by Annette Bignami

Since it hides its attractions between the tourist veneer of Monterey and the "if you have to ask you can afford them" homes of Pebble Beach, Pacific Grove gets less respect than Rodney Dangerfield. That's too bad for more than any other Monterey Peninsula city, Pacific Grove has retained it's sense of place and past.

Back in the late 1800's vacationing Methodists sought refreshing vacations and spiritual uplift at the Chautaugua Hall -- it's still there -- this was sort of a combination of Billy Graham and vaudeville show that filled time before movies and TV. You can make a case that the natural summer air-conditioning "Monterey's fogs" were a major part of the attraction. When California's Central Valley cooks they're still nice and, more than anywhere else on the peninsula, Pacific Grove's the best spot to avoid crowds.

One of the ways to do this is by staying in a local B&B and, after their usual killer breakfast, "Gazing and grazing" downtown along Lighthouse Ave. Shops of various merits, ice cream, expresso and an assortment of folks that might inhabit an old Fellinii movie offer a moving feast for your eye and tummy might lake most of the afternoon. If your feet tire buy a PINE CONE or other local paper, check out a bench and watch the passing parade. TIP: a morning visit to more popular attractions such as Carmel or Monterey's world-class aquarium reduce crowds and confusion -- with luck you may even find a parking place. Old Pacific Grove stores, like Holman's Department Store survive in fact or in the memory of the money capsules that flashed on wires to the cashier's cage decades ago. New shops run to upscale clothing and you'll find number of restaurants to choose from.

If you must drive start near Cannery Row and stay on your right on Ocean View along the water where a host of tiny beaches run you around to the 126 year old Point Pinos Lighthouse and on towards Asilomar Conference Center. The last is a sort of a transcendental meditation, eat veggies and explore your inner self-resort you expect to find in California. So there's usually something improving available even though reservations are recommended at least a month ahead.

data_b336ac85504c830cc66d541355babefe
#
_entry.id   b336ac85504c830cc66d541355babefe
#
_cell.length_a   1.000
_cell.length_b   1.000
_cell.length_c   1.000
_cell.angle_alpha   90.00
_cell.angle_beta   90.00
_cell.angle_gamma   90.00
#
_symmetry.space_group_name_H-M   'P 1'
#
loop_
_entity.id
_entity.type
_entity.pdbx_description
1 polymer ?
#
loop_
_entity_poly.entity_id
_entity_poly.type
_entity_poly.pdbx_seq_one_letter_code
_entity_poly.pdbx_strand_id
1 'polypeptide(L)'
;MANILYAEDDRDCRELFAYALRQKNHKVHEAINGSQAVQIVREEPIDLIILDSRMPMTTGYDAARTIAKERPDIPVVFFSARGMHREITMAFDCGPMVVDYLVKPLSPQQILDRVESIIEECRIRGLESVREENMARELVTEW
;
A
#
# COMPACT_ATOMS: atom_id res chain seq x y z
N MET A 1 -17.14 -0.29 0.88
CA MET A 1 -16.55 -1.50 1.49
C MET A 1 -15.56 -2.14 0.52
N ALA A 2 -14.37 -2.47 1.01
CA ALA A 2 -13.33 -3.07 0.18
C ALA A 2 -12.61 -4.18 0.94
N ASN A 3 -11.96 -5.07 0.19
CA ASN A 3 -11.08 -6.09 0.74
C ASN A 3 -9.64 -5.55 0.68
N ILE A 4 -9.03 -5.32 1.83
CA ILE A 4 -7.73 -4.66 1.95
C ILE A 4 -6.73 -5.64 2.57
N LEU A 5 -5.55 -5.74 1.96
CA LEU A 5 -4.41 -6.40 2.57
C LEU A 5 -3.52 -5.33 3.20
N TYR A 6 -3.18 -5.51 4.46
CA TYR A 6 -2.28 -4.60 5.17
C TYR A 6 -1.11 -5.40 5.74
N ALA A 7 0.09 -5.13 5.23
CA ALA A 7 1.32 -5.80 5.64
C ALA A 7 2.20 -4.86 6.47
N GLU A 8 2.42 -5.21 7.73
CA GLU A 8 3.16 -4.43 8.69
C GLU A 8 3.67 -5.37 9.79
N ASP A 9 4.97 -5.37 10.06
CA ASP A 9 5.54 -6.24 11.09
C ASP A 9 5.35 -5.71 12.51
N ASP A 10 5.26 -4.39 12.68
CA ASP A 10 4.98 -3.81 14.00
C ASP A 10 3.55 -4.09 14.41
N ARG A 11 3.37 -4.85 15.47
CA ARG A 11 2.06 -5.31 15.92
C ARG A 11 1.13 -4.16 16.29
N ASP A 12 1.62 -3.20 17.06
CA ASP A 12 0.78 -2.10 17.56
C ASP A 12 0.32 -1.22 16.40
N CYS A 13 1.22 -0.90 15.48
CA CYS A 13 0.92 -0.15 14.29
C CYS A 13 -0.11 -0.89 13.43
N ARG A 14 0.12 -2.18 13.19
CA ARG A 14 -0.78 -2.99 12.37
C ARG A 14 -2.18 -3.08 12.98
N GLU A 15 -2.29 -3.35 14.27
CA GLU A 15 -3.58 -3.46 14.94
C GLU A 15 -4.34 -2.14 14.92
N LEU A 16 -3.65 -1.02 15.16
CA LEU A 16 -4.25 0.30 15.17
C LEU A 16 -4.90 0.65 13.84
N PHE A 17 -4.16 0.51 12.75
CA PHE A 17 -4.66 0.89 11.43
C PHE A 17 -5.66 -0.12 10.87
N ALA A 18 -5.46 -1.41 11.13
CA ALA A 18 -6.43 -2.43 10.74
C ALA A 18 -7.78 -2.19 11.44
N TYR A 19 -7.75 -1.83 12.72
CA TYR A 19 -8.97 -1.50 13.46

Frankly, I'd rather walk over or down from the day's digs and hike or bike along the curving bay front road. Benches, a mini beach and surf breaking on the mussel-decorated rocks make the day. Checking tide pools -- you can look but save touching for the Aquarium where it's allowed -- and watching the water offer a sense of calm that's rare today.

Then, if I must do something, I make sure my childhood favorite Monarch butterflies have made it back to their "Monarch Tree." Then it's time to contemplate the dozens of restaurants that dot the peninsula. With luck, I can repeat this day with minor variations until it's time to head back to the confusion at home.

CLASSIC STAYS: The Centrella Inn, built in 1889 was first used as a boarding house in "the Grove" by the Monterey newspaper. The Centrella is now an award-winning Bed and Breakfast Inn, with a couple of dozen rooms and five cottages each with a fireplace just three blocks from the ocean at Lover's Point.

The bright yellow 1996 House of Seven Gables Inn's is another antique classic with wonder views of Monterey Bay. The Elegant Victorian mansion is furnished with antiques and all 14 rooms have ocean views with private baths.

Centrella Inn 612 Central Ave., Pacific Grove, CA 93950 831-372-3372 House of Seven Gables Inn, 555 Ocean View Blvd., Pacific Grove, CA 93950 831-372-4341